Never talk to me about the word profit; it is a dirty word” — Prime Minister Nehru to J R D Tata.The recently published ‘A New Idea of India’ by Harsh Gupta and Rajeev Mantri focuses on the reconciliation of the idea of individual rights with the concept of a civilisational state. The book, at its core, focuses on building a new idea of India that is in contrast to the prevalent thought that finds its essence in Nehruvian Socialism.
It is not very often that we see someone challenging the idea of what constitutes India as a nation. The sheer abstract notions involved, with their inherent set of contradictions, result in many avoiding a debate on this particular subject. However, for one of the world’s oldest civilisations that happens to be a young modern state, such a debate becomes imperative. It was necessitated by the fact that over the last three decades, we have systematically tried to dismantle the prevalent economic order that was built on Nehruvian ideals.
For a country that has been historically governed by a single party, more so a single family, this debate becomes critical as dynasties tend to preserve the legacy of their ancestors, which brings about a sense of rigidity in governance. The book mentions this rigidity as the country practiced and followed Nehruvian ideals, some of which may not even be consistent with the views of Nehru himself. However, the key aspects of Nehruvian Socialism were socialism, secularism and non-alignment.
The authors have evaluated the Indian experience of each of these as they illustrate the pitfalls associated with them. For instance, it is largely acknowledged by now that the socialist economic model had significant consequences for India’s growth rates, which were abysmal during the initial decades after Independence. In fact, India’s economic growth accelerated only once we started to dismantle the Nehruvian model that views profit as a dirty word. In fact, there is a chapter in the book that starts by quoting PM Nehru calling profit just that—and it is titled ‘Profit is not a dirty word’.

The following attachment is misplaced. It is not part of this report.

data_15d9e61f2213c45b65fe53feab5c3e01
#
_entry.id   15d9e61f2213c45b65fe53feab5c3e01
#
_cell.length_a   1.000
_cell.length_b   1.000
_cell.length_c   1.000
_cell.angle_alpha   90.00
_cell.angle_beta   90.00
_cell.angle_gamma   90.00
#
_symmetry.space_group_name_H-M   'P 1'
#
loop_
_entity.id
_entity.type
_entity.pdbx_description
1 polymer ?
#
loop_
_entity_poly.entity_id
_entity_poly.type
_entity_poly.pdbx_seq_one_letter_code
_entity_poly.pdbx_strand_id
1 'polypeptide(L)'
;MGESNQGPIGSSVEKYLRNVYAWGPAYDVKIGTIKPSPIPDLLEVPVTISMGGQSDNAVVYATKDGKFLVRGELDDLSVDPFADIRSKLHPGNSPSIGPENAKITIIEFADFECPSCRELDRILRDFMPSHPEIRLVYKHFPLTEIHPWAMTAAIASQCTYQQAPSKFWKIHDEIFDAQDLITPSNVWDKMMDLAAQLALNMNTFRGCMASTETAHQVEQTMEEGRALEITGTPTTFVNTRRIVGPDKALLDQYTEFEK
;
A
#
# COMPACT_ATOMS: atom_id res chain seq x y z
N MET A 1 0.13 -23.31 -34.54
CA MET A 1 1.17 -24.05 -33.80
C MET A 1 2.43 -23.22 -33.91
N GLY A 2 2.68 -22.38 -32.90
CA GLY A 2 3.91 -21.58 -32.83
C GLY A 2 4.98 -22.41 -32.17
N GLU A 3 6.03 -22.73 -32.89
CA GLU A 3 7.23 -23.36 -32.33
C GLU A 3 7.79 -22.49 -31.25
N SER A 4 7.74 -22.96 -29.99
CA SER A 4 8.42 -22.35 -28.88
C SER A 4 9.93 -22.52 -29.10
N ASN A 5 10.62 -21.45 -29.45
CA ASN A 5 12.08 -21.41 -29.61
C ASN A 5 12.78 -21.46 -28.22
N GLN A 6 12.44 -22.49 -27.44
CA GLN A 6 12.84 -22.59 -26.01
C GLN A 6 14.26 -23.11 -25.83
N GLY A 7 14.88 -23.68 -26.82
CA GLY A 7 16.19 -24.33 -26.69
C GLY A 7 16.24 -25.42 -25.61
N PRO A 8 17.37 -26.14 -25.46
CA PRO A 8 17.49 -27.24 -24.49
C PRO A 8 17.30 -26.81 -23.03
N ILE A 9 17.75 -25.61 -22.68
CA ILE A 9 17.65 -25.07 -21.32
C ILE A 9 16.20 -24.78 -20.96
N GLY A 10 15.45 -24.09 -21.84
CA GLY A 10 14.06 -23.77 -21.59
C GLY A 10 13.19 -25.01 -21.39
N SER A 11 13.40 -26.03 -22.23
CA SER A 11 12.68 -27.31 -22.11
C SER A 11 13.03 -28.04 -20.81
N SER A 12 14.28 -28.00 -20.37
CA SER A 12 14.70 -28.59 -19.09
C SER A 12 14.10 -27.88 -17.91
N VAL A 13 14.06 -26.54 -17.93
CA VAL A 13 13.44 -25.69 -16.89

In many ways, the book challenges the conventional beliefs of the erstwhile idea of India, whether economic or cultural. On secularism too, the authors highlight the inherent view of the erstwhile Nehruvian era that in practice viewed individual rights to be in conflict with the need to create a secular state. The interpretation of secularism as a divorce between religion and the state morphed into an alternative Nehruvian definition that allowed a cocktail of politics combined with religion even as the state guaranteed rights based on religion or caste.
The differing rights on the basis of identity were a form of appeasement politics, which is the very antithesis of the idea of creating a secular country. The book extensively captures the inherent contradictions of Nehruvian Socialism and illustrates that these conflicts are an outcome of a misplaced idea of India as a modern nation state. It is this lack of clarity regarding our identity that created a toxic cocktail of ideals that are yet to be achieved—or perhaps, might never be achieved unless we recognise the need to take a relook at the idea of India.